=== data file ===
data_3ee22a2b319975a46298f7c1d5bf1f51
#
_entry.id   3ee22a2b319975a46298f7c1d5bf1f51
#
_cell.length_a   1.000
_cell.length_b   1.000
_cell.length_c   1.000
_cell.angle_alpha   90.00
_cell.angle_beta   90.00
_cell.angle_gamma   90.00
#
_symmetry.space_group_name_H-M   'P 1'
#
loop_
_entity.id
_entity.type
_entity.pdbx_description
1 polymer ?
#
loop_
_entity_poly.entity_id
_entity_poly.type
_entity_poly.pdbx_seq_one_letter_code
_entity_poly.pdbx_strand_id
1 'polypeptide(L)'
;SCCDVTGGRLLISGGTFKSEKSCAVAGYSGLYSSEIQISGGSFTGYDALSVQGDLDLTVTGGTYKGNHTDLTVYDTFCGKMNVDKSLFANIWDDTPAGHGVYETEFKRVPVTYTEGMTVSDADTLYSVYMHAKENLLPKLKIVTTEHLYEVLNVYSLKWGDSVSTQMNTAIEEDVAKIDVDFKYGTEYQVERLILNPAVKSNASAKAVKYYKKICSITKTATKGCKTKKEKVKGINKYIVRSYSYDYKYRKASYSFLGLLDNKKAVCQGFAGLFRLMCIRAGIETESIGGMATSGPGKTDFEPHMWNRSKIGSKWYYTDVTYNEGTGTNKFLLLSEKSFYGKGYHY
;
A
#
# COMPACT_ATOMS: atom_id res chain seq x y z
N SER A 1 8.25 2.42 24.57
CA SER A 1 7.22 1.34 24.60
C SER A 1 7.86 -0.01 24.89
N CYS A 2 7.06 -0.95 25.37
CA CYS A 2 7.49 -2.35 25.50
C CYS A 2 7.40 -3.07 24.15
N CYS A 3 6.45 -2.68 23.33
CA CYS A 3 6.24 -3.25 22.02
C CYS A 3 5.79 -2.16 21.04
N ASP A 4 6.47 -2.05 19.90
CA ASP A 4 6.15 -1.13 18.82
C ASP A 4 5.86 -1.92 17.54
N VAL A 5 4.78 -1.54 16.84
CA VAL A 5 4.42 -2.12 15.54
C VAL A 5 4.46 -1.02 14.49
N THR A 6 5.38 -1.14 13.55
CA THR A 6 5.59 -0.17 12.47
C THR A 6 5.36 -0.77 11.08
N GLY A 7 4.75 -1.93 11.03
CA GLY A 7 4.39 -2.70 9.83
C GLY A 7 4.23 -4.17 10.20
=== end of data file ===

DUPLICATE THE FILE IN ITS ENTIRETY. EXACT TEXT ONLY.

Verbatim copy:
data_3ee22a2b319975a46298f7c1d5bf1f51
#
_entry.id   3ee22a2b319975a46298f7c1d5bf1f51
#
_cell.length_a   1.000
_cell.length_b   1.000
_cell.length_c   1.000
_cell.angle_alpha   90.00
_cell.angle_beta   90.00
_cell.angle_gamma   90.00
#
_symmetry.space_group_name_H-M   'P 1'
#
loop_
_entity.id
_entity.type
_entity.pdbx_description
1 polymer ?
#
loop_
_entity_poly.entity_id
_entity_poly.type
_entity_poly.pdbx_seq_one_letter_code
_entity_poly.pdbx_strand_id
1 'polypeptide(L)'
;SCCDVTGGRLLISGGTFKSEKSCAVAGYSGLYSSEIQISGGSFTGYDALSVQGDLDLTVTGGTYKGNHTDLTVYDTFCGKMNVDKSLFANIWDDTPAGHGVYETEFKRVPVTYTEGMTVSDADTLYSVYMHAKENLLPKLKIVTTEHLYEVLNVYSLKWGDSVSTQMNTAIEEDVAKIDVDFKYGTEYQVERLILNPAVKSNASAKAVKYYKKICSITKTATKGCKTKKEKVKGINKYIVRSYSYDYKYRKASYSFLGLLDNKKAVCQGFAGLFRLMCIRAGIETESIGGMATSGPGKTDFEPHMWNRSKIGSKWYYTDVTYNEGTGTNKFLLLSEKSFYGKGYHY
;
A
#
# COMPACT_ATOMS: atom_id res chain seq x y z
N SER A 1 8.25 2.42 24.57
CA SER A 1 7.22 1.34 24.60
C SER A 1 7.86 -0.01 24.89
N CYS A 2 7.06 -0.95 25.37
CA CYS A 2 7.49 -2.35 25.50
C CYS A 2 7.40 -3.07 24.15
N CYS A 3 6.45 -2.68 23.33
CA CYS A 3 6.24 -3.25 22.02
C CYS A 3 5.79 -2.16 21.04
N ASP A 4 6.47 -2.05 19.90
CA ASP A 4 6.15 -1.13 18.82
C ASP A 4 5.86 -1.92 17.54
N VAL A 5 4.78 -1.54 16.84
CA VAL A 5 4.42 -2.12 15.54
C VAL A 5 4.46 -1.02 14.49
N THR A 6 5.38 -1.14 13.55
CA THR A 6 5.59 -0.17 12.47
C THR A 6 5.36 -0.77 11.08
N GLY A 7 4.75 -1.93 11.03
CA GLY A 7 4.39 -2.70 9.83
C GLY A 7 4.23 -4.17 10.20